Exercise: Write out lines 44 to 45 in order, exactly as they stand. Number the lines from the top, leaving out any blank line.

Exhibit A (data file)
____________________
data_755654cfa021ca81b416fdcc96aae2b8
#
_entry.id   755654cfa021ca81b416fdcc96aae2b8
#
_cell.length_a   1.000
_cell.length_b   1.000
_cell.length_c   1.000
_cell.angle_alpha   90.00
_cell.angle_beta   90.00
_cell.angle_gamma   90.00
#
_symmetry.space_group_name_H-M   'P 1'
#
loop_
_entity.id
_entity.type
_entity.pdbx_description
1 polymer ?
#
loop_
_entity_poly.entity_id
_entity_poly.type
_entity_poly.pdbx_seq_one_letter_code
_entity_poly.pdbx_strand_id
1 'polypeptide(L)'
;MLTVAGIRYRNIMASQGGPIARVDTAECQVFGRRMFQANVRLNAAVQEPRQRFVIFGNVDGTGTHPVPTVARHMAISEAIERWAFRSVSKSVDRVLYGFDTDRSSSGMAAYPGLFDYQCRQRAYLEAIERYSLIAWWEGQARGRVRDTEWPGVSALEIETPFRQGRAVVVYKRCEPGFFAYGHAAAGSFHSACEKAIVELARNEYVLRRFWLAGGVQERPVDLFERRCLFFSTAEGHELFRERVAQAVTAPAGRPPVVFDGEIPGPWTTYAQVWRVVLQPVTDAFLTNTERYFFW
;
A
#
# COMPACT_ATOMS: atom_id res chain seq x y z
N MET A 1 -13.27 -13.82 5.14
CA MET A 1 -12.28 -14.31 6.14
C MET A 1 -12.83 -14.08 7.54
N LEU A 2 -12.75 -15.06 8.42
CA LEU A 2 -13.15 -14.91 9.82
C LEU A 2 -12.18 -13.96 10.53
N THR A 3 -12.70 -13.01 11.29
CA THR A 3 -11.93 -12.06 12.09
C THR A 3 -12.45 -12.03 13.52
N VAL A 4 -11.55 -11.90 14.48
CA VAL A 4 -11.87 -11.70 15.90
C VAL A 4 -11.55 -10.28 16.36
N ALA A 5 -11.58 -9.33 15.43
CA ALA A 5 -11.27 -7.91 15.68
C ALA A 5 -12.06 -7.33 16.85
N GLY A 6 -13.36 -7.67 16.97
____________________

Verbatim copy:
CA ALA A 5 -11.27 -7.91 15.68
C ALA A 5 -12.06 -7.33 16.85